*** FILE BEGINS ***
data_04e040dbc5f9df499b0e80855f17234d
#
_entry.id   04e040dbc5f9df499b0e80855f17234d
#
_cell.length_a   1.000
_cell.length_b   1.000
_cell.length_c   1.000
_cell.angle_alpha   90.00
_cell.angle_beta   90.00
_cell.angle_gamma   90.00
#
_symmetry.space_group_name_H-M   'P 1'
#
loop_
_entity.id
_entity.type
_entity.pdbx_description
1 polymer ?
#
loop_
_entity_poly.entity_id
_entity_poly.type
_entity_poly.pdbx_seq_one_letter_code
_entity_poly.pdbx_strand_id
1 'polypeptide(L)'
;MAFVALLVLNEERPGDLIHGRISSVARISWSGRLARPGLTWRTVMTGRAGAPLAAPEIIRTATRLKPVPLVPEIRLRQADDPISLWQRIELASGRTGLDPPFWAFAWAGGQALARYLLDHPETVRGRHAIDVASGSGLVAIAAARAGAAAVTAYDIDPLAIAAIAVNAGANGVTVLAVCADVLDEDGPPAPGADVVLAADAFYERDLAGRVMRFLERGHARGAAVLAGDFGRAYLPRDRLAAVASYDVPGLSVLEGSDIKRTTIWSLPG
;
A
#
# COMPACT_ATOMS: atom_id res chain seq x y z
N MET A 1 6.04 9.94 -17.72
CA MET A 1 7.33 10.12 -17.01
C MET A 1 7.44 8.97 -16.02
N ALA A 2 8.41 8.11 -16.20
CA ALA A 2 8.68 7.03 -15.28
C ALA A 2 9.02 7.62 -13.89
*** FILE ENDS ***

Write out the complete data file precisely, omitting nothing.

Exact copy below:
data_04e040dbc5f9df499b0e80855f17234d
#
_entry.id   04e040dbc5f9df499b0e80855f17234d
#
_cell.length_a   1.000
_cell.length_b   1.000
_cell.length_c   1.000
_cell.angle_alpha   90.00
_cell.angle_beta   90.00
_cell.angle_gamma   90.00
#
_symmetry.space_group_name_H-M   'P 1'
#
loop_
_entity.id
_entity.type
_entity.pdbx_description
1 polymer ?
#
loop_
_entity_poly.entity_id
_entity_poly.type
_entity_poly.pdbx_seq_one_letter_code
_entity_poly.pdbx_strand_id
1 'polypeptide(L)'
;MAFVALLVLNEERPGDLIHGRISSVARISWSGRLARPGLTWRTVMTGRAGAPLAAPEIIRTATRLKPVPLVPEIRLRQADDPISLWQRIELASGRTGLDPPFWAFAWAGGQALARYLLDHPETVRGRHAIDVASGSGLVAIAAARAGAAAVTAYDIDPLAIAAIAVNAGANGVTVLAVCADVLDEDGPPAPGADVVLAADAFYERDLAGRVMRFLERGHARGAAVLAGDFGRAYLPRDRLAAVASYDVPGLSVLEGSDIKRTTIWSLPG
;
A
#
# COMPACT_ATOMS: atom_id res chain seq x y z
N MET A 1 6.04 9.94 -17.72
CA MET A 1 7.33 10.12 -17.01
C MET A 1 7.44 8.97 -16.02
N ALA A 2 8.41 8.11 -16.20
CA ALA A 2 8.68 7.03 -15.28
C ALA A 2 9.02 7.62 -13.89